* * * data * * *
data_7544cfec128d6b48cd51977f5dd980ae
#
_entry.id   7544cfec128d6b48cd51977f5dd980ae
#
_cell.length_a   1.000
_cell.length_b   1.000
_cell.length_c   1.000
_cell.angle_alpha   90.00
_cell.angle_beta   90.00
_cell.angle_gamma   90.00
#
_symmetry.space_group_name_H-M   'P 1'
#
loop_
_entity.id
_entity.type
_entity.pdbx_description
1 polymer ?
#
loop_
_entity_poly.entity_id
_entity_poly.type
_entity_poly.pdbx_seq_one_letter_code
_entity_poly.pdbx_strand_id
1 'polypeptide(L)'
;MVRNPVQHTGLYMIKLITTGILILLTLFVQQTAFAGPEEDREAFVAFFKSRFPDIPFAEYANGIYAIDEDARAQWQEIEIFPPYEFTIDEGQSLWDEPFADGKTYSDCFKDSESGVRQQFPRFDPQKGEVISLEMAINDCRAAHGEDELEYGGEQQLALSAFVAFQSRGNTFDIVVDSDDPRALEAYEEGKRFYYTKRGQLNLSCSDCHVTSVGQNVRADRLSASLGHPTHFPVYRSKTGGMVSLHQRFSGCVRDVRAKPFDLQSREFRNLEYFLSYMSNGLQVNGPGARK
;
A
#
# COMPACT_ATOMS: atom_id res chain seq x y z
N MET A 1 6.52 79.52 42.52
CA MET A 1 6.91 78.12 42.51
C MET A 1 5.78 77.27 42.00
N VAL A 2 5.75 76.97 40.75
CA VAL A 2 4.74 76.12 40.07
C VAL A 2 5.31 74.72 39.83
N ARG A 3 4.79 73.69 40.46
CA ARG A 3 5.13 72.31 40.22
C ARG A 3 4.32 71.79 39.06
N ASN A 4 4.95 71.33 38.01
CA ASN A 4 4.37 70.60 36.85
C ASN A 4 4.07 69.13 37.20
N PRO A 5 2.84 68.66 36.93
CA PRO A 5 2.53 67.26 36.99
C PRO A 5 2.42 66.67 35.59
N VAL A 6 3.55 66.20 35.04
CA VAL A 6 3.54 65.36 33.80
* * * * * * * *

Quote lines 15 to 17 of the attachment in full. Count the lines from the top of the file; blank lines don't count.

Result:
_entity.id
_entity.type
_entity.pdbx_description